The Peace Corps turned 50 this week, and today is our one-year-since-arriving-in-country anniversary. Sounds like cause for celebration, no? Congratulations to all RPCVs the world over—and especially to my dad, who volunteered in Korea during the 1960s. JFK and Sargent Shriver had the means and the vision, but it was you folks that made Peace Corps real, and it’s an honor to continue the tradition of service that you began.
The next few weeks promise to be interesting. I’m working at the Tana meva right now, helping to prepare things for the new group’s PST. Today I’m also writing blog posts, searching the capital for moringa seeds, and browsing the PC office’s stash of English-teaching materials. Tomorrow PC is throwing a farewell party for Boda, the outgoing health program director (who I spent much quality time with while stranded in Farafangana last month), and Saturday the Embassy is hosting some sort of celebration. Sunday, I’m tentatively planning to head south with a PC car going to Fianar. I’ll spend about a week there and in surrounding towns working on various projects with other PCVs. Then, it’s up to Mantasoa to work at PST for a week or so. Once my commitments there are finished, I’ll make my way back home to the Sud Est, hold a series of English classes with the WWF agents in Farafangana, help Melissa and Raffy celebrate their birthdays, and finally (road conditions allowing) return to Vondrozo. Never a dull moment.
A couple of random things:
Firstly, 20/20 recently aired an “exposé” looking at Peace Corps’ handling of cases involving murder, rape, and sexual assault. The investigation focused primarily on the case of Kate Puzey, a PCV in Benin who was murdered in 2009 (you can find the segment online). I’ll skip a lengthy commentary and instead just say that Peace Corps Benin made a series of terrible mistakes, and the situation ended in heartbreaking tragedy. However, the 20/20 piece is—I think—too quick to transpose that country program’s problems onto Peace Corps as a whole, and too eager to cast the agency as villain in a sensationalized storyline.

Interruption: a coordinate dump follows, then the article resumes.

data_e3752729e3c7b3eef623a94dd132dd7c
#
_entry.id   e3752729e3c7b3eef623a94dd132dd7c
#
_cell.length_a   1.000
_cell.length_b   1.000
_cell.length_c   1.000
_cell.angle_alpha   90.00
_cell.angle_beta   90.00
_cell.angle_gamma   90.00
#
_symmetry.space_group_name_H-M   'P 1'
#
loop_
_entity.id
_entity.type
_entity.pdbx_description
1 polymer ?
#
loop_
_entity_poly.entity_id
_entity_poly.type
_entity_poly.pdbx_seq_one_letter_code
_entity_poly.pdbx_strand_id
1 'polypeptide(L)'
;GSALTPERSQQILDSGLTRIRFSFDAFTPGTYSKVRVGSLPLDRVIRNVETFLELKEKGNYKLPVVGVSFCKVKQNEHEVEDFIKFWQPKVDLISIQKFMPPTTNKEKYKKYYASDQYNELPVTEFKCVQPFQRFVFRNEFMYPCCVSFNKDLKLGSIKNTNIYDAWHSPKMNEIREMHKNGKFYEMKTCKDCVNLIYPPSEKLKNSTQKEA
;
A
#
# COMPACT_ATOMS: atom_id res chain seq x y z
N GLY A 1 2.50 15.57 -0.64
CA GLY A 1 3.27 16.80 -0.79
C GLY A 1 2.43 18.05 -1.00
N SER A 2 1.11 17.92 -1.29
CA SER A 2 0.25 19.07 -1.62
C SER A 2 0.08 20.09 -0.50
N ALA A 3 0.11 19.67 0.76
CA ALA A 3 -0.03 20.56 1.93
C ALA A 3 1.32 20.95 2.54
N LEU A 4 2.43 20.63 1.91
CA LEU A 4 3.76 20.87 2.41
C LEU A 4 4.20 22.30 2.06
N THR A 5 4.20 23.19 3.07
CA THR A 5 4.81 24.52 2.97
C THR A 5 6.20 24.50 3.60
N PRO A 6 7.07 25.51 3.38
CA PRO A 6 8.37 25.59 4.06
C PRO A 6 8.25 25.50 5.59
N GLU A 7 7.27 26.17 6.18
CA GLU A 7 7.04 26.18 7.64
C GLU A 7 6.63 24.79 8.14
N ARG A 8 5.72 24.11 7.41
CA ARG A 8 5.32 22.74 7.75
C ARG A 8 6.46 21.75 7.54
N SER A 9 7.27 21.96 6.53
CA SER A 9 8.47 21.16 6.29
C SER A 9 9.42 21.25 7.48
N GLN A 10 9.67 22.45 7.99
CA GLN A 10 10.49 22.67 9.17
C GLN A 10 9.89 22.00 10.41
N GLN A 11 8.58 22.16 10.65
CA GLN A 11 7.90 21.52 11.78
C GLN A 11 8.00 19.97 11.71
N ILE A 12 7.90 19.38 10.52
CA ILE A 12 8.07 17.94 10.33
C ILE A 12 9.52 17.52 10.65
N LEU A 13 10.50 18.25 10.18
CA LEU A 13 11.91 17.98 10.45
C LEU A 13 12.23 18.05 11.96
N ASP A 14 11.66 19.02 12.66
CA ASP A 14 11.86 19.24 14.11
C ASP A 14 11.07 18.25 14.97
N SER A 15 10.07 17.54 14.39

Secondly, while I’m in Tana and Fianar, I’ll have access to decent interwebs. Google is currently promoting its gchat phone service (which allows you to dial any number through your account) by granting free calls from Madagascar to the United States and Canada throughout 2011. I’ve used it to call home a few times now, and it works pretty awesomely (provided the interwebs cooperate). If you’re up for a phone call, shoot me a message/email/text and I’ll try to reach you sometime over the next few weeks.
Thirdly, Notre Dame men’s basketball is ranked #7 in the nation and faces UConn in their final regular season game on Saturday. GO IRISH. BEAT HUSKIES, and then bring on the Big Dance.
Lastly, I’m cooking up shoyu chicken for dinner and recently acquired an ukulele (another volunteer who'd lived in Hawai'i ET'd and left it behind), so island food and music are on the docket for tonight. What better way to celebrate a year of island life?